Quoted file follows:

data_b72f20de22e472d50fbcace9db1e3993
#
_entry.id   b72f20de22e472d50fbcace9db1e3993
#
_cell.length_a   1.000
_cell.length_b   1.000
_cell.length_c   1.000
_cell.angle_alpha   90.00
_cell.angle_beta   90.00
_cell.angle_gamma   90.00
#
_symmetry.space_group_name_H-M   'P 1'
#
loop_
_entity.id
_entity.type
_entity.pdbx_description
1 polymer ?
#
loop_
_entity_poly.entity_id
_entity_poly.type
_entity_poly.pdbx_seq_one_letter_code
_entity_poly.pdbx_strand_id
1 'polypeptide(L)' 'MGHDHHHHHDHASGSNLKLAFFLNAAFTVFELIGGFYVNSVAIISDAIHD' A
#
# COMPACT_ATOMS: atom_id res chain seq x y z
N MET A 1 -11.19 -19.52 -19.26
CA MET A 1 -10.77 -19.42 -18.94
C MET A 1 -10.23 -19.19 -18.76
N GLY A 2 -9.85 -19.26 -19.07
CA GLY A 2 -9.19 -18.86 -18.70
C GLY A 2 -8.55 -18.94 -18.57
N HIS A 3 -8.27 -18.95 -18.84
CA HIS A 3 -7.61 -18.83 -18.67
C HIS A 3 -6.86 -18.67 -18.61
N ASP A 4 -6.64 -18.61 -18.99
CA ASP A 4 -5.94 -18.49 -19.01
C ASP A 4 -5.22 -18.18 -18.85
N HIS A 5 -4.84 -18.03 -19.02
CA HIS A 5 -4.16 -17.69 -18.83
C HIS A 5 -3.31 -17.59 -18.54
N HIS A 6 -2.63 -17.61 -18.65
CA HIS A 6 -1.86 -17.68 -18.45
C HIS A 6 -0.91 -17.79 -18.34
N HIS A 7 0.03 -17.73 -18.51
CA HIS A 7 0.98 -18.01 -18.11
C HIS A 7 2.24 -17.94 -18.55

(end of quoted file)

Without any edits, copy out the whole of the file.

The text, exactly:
data_b72f20de22e472d50fbcace9db1e3993
#
_entry.id   b72f20de22e472d50fbcace9db1e3993
#
_cell.length_a   1.000
_cell.length_b   1.000
_cell.length_c   1.000
_cell.angle_alpha   90.00
_cell.angle_beta   90.00
_cell.angle_gamma   90.00
#
_symmetry.space_group_name_H-M   'P 1'
#
loop_
_entity.id
_entity.type
_entity.pdbx_description
1 polymer ?
#
loop_
_entity_poly.entity_id
_entity_poly.type
_entity_poly.pdbx_seq_one_letter_code
_entity_poly.pdbx_strand_id
1 'polypeptide(L)' 'MGHDHHHHHDHASGSNLKLAFFLNAAFTVFELIGGFYVNSVAIISDAIHD' A
#
# COMPACT_ATOMS: atom_id res chain seq x y z
N MET A 1 -11.19 -19.52 -19.26
CA MET A 1 -10.77 -19.42 -18.94
C MET A 1 -10.23 -19.19 -18.76
N GLY A 2 -9.85 -19.26 -19.07
CA GLY A 2 -9.19 -18.86 -18.70
C GLY A 2 -8.55 -18.94 -18.57
N HIS A 3 -8.27 -18.95 -18.84
CA HIS A 3 -7.61 -18.83 -18.67
C HIS A 3 -6.86 -18.67 -18.61
N ASP A 4 -6.64 -18.61 -18.99
CA ASP A 4 -5.94 -18.49 -19.01
C ASP A 4 -5.22 -18.18 -18.85
N HIS A 5 -4.84 -18.03 -19.02
CA HIS A 5 -4.16 -17.69 -18.83
C HIS A 5 -3.31 -17.59 -18.54
N HIS A 6 -2.63 -17.61 -18.65
CA HIS A 6 -1.86 -17.68 -18.45
C HIS A 6 -0.91 -17.79 -18.34
N HIS A 7 0.03 -17.73 -18.51
CA HIS A 7 0.98 -18.01 -18.11
C HIS A 7 2.24 -17.94 -18.55